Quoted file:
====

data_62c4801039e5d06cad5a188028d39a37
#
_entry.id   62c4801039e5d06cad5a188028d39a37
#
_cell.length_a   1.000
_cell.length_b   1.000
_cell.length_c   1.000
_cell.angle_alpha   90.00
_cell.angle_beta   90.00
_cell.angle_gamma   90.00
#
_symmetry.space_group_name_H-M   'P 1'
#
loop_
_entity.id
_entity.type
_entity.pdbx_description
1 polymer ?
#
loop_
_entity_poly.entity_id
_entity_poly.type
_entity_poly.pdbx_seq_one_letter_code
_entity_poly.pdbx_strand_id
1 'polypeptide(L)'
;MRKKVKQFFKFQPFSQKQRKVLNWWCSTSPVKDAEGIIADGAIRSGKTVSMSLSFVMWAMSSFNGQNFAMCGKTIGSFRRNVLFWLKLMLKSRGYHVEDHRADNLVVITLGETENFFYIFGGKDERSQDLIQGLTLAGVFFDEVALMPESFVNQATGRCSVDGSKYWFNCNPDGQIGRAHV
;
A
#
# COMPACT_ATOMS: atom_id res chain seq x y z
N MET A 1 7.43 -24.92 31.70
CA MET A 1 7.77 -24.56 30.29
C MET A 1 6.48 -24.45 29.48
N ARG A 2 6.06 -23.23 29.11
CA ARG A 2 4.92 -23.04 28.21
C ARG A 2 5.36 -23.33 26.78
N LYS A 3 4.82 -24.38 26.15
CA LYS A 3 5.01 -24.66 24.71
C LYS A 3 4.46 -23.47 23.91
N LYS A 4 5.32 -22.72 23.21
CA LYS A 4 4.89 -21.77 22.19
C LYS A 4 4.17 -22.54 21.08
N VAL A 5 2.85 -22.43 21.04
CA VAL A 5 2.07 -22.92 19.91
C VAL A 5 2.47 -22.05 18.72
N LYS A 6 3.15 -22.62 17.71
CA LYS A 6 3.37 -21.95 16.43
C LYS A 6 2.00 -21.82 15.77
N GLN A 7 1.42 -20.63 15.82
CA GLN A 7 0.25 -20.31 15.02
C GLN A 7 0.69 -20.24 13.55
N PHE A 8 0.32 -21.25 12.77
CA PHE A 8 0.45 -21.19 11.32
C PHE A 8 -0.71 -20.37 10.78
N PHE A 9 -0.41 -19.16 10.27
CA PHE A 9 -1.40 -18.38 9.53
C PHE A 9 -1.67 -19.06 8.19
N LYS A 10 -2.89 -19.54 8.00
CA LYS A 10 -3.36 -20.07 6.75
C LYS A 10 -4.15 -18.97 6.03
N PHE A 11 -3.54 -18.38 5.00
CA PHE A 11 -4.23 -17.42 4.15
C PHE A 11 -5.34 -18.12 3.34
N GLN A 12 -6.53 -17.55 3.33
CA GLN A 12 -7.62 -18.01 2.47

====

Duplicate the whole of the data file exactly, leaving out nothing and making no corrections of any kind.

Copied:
data_62c4801039e5d06cad5a188028d39a37
#
_entry.id   62c4801039e5d06cad5a188028d39a37
#
_cell.length_a   1.000
_cell.length_b   1.000
_cell.length_c   1.000
_cell.angle_alpha   90.00
_cell.angle_beta   90.00
_cell.angle_gamma   90.00
#
_symmetry.space_group_name_H-M   'P 1'
#
loop_
_entity.id
_entity.type
_entity.pdbx_description
1 polymer ?
#
loop_
_entity_poly.entity_id
_entity_poly.type
_entity_poly.pdbx_seq_one_letter_code
_entity_poly.pdbx_strand_id
1 'polypeptide(L)'
;MRKKVKQFFKFQPFSQKQRKVLNWWCSTSPVKDAEGIIADGAIRSGKTVSMSLSFVMWAMSSFNGQNFAMCGKTIGSFRRNVLFWLKLMLKSRGYHVEDHRADNLVVITLGETENFFYIFGGKDERSQDLIQGLTLAGVFFDEVALMPESFVNQATGRCSVDGSKYWFNCNPDGQIGRAHV
;
A
#
# COMPACT_ATOMS: atom_id res chain seq x y z
N MET A 1 7.43 -24.92 31.70
CA MET A 1 7.77 -24.56 30.29
C MET A 1 6.48 -24.45 29.48
N ARG A 2 6.06 -23.23 29.11
CA ARG A 2 4.92 -23.04 28.21
C ARG A 2 5.36 -23.33 26.78
N LYS A 3 4.82 -24.38 26.15
CA LYS A 3 5.01 -24.66 24.71
C LYS A 3 4.46 -23.47 23.91
N LYS A 4 5.32 -22.72 23.21
CA LYS A 4 4.89 -21.77 22.19
C LYS A 4 4.17 -22.54 21.08
N VAL A 5 2.85 -22.43 21.04
CA VAL A 5 2.07 -22.92 19.91
C VAL A 5 2.47 -22.05 18.72
N LYS A 6 3.15 -22.62 17.71
CA LYS A 6 3.37 -21.95 16.43
C LYS A 6 2.00 -21.82 15.77
N GLN A 7 1.42 -20.63 15.82
CA GLN A 7 0.25 -20.31 15.02
C GLN A 7 0.69 -20.24 13.55
N PHE A 8 0.32 -21.25 12.77
CA PHE A 8 0.45 -21.19 11.32
C PHE A 8 -0.71 -20.37 10.78
N PHE A 9 -0.41 -19.16 10.27
CA PHE A 9 -1.40 -18.38 9.53
C PHE A 9 -1.67 -19.06 8.19
N LYS A 10 -2.89 -19.54 8.00
CA LYS A 10 -3.36 -20.07 6.75
C LYS A 10 -4.15 -18.97 6.03
N PHE A 11 -3.54 -18.38 5.00
CA PHE A 11 -4.23 -17.42 4.15
C PHE A 11 -5.34 -18.12 3.34
N GLN A 12 -6.53 -17.55 3.33
CA GLN A 12 -7.62 -18.01 2.47